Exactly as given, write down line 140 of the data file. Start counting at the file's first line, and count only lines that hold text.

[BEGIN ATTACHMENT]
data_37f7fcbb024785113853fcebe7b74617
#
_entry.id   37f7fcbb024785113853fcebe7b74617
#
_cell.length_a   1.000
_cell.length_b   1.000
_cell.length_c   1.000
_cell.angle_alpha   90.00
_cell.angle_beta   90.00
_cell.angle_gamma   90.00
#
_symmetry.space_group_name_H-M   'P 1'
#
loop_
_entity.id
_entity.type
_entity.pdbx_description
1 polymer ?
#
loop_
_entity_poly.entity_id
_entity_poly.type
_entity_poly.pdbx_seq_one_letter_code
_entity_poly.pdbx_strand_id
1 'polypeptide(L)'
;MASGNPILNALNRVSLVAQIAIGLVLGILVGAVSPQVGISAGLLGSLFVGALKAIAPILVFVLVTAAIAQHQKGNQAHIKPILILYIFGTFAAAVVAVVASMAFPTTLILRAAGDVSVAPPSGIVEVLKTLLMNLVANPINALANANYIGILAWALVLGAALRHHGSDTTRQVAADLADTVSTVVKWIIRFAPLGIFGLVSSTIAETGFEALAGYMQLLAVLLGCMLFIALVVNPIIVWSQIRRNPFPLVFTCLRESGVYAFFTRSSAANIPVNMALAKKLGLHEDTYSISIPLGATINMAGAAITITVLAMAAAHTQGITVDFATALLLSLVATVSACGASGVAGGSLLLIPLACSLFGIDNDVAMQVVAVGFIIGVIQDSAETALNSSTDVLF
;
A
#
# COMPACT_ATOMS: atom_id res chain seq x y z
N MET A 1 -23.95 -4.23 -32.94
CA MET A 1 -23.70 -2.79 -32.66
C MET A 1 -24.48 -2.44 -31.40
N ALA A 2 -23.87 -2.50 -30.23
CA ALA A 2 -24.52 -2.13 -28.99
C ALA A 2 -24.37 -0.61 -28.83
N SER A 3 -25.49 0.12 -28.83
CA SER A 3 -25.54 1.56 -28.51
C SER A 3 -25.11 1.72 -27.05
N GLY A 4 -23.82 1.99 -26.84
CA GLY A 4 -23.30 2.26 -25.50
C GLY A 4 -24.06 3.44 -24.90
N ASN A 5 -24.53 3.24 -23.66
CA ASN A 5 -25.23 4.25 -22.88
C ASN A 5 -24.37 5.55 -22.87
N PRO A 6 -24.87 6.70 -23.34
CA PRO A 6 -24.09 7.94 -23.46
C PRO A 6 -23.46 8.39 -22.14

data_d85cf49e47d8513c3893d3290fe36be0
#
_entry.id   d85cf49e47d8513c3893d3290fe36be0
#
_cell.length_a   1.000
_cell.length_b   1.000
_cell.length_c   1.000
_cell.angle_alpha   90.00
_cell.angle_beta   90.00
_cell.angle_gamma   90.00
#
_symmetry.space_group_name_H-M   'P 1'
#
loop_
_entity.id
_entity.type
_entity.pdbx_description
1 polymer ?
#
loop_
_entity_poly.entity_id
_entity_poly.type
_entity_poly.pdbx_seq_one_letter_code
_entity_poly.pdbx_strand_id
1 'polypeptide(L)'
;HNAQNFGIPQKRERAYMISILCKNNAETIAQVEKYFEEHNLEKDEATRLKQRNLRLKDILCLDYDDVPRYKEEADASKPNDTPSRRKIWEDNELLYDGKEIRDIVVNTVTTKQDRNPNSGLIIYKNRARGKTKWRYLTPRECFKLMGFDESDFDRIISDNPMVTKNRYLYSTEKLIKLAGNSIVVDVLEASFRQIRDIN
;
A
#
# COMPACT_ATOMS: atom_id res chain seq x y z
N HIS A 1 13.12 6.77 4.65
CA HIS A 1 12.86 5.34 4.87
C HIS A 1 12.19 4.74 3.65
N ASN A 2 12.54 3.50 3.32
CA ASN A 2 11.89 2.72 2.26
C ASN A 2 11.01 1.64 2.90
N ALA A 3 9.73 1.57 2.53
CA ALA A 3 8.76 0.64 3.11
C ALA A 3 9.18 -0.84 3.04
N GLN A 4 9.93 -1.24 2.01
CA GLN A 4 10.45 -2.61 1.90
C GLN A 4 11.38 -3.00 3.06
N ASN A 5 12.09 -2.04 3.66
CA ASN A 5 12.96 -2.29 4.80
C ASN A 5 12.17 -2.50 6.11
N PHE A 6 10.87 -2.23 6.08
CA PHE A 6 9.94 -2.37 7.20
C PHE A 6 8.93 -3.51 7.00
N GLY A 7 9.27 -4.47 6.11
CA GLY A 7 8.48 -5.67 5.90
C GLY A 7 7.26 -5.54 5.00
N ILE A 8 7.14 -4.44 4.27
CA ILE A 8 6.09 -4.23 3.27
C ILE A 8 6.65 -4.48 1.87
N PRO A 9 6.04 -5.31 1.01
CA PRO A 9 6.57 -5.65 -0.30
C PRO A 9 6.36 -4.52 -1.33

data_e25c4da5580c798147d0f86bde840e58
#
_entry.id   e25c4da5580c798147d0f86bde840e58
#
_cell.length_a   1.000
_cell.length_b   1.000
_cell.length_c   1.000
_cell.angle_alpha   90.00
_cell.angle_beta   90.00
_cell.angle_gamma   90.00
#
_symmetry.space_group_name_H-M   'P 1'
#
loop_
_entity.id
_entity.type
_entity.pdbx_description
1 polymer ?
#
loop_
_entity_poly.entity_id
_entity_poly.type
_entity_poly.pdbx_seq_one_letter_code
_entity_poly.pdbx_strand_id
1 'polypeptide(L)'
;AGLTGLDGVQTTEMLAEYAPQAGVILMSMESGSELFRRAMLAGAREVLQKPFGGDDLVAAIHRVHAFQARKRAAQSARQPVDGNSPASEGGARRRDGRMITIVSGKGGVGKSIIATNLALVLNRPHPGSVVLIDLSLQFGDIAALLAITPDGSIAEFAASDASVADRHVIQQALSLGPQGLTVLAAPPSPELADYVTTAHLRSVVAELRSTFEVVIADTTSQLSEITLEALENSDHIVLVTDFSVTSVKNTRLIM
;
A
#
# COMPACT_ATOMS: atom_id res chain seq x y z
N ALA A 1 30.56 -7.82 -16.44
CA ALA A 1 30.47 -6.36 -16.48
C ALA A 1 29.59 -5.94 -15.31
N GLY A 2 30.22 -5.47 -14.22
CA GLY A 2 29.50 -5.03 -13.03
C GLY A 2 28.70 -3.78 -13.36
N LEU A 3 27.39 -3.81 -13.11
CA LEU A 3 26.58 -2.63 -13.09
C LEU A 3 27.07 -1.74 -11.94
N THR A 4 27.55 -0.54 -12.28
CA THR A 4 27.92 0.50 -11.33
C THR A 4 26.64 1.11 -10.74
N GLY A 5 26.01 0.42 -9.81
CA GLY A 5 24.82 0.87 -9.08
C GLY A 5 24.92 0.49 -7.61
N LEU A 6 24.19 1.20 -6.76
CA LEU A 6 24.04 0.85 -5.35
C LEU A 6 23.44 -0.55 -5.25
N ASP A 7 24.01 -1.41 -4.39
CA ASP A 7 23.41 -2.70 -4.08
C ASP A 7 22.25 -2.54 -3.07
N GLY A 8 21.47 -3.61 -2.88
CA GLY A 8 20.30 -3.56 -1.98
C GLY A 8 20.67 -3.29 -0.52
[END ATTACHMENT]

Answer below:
CA GLY A 2 29.50 -5.03 -13.03